In 2019, there’s no shortage of ways to measure a musical artist’s success. Between public play counts and the growing private listener analytic data that streaming platforms now give to artists, musicians have ways to see how well their music performs in real-time. This unprecedented reality clearly brings artists some sizable benefits. For example, a small, unestablished band doesn’t have to fork over cash for an expensive radio campaign to learn what cities listen to their music the most because streaming platforms give away that information for free.
But there’s some significant drawbacks to consider in today’s data-driven, instantly gratified music culture. There are constant, unavoidable reminders of whether an artist is conventionally successful or if their music isn’t being heard. Drawing a connection to your self worth and whether your music is successful or not is a recipe for the sort of creative-killing frustration that can do serious damage to not only your career, but also your personal well-being.
Why you shouldn’t let poor music performance get to you
Music has always been a difficult pursuit, but things are especially tough in 2019. We have every reason to believe that more music is being created, recorded, and shared now than at any other point in human history. This means that finding listeners for all the new music being perpetually released just isn’t possible. Whether it’s through dumb luck, smart music promotion, appeasement of streaming algorithms, or simply because it’s really good, some music manages to rise to the top right away. Other songs build slowly over time in popularity, but others never manage to find an audience.
Taking it personally, giving into resentment, or throwing in the towel completely are some of the ways musicians react when they put so much creative and personal investment into a project only to see it fail to connect with listeners or find an audience. The truth is that there are many reasons why music doesn’t take off in 2019, and many of them have nothing to do with the quality of the product. But whether it’s because you didn’t promote your work well enough or because you need to put more work into creating music that people will want to listen to, putting too much emotional investment into how well your work gets listened to is a bad idea.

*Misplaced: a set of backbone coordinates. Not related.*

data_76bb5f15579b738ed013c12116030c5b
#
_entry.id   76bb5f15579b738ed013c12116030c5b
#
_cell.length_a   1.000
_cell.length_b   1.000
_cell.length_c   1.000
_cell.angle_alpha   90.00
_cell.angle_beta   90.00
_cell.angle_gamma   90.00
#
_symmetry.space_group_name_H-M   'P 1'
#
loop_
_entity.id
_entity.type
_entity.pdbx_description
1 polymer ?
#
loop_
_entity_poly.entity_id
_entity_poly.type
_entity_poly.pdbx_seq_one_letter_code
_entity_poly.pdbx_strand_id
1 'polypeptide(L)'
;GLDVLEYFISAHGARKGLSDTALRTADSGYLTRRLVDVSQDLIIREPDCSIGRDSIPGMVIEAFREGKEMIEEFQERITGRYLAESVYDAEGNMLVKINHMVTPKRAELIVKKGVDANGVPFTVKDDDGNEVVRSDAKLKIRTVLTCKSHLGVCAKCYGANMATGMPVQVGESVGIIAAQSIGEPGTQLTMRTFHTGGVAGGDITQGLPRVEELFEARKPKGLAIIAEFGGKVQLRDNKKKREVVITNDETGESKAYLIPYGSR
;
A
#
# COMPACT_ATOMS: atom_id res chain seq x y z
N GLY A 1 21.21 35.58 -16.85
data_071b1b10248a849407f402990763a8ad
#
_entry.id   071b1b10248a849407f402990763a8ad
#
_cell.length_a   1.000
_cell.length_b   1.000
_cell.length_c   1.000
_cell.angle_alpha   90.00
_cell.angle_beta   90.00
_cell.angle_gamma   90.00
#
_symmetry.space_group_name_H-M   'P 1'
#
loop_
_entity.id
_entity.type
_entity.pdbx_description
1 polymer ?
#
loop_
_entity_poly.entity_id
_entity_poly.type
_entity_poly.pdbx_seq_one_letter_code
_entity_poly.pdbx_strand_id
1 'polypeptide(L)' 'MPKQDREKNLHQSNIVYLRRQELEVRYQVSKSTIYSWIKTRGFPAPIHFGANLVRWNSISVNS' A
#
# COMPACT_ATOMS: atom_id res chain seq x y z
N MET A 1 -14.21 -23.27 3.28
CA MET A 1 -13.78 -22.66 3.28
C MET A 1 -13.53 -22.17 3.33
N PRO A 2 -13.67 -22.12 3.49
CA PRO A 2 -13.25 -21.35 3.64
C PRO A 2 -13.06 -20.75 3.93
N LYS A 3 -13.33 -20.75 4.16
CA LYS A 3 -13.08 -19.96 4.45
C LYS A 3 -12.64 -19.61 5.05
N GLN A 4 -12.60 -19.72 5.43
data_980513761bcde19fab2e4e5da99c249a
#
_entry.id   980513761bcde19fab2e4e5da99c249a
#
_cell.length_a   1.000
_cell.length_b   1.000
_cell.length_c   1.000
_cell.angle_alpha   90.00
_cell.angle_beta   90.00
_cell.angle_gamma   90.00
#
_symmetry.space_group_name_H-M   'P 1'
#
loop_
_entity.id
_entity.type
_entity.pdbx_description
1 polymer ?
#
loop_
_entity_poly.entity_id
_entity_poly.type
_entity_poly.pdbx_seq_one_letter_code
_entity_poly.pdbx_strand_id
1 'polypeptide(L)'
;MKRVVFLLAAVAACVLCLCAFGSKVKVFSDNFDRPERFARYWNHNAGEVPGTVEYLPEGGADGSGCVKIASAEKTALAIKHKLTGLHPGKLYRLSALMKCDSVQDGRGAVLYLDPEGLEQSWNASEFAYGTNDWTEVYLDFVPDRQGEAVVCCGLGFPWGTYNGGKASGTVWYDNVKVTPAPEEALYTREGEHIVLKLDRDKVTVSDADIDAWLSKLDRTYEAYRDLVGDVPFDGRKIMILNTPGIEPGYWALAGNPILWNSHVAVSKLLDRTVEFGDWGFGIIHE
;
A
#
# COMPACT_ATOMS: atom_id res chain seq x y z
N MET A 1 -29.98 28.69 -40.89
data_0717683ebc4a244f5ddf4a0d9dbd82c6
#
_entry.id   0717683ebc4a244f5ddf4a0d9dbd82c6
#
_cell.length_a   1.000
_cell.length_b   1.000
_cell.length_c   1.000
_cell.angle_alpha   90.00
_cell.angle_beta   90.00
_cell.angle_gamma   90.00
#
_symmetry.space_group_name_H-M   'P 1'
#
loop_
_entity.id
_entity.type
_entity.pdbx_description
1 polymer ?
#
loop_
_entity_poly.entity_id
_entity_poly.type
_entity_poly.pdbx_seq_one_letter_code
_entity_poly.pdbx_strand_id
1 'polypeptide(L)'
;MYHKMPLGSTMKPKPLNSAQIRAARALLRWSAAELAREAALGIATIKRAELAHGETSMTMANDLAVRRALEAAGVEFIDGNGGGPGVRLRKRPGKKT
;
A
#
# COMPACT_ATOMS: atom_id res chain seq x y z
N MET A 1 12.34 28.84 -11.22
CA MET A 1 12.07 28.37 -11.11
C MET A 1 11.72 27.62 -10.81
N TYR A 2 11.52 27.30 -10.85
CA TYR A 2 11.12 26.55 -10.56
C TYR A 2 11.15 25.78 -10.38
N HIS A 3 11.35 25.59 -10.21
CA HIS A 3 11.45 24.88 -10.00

Grow or die
When you work falls flat or never manages to attract listener attention, you can entertain negativity, or you can do everything you can to learn from the experience and grow from it. If you let failures that are in or out of your control steer your life, then you’ll probably quit making music before you have a chance to truly develop something unique and meaningful. Many great musicians failed over and over again until they finally were able to create something incredible. It’s the sort of patience that yields rewards after years of falling down and getting back up again.
Music is too unpredictable to stake your happiness on. If you love creating and sharing it, then your best chance of being able to create music over the long-term is to develop resilience when it comes to coping with disappointment and rejection.
Patrick McGuire is a writer, musician, and human man. He lives nowhere in particular, creates music under the name Straight White Teeth, and has a great affinity for dogs and putting his hands in his pockets.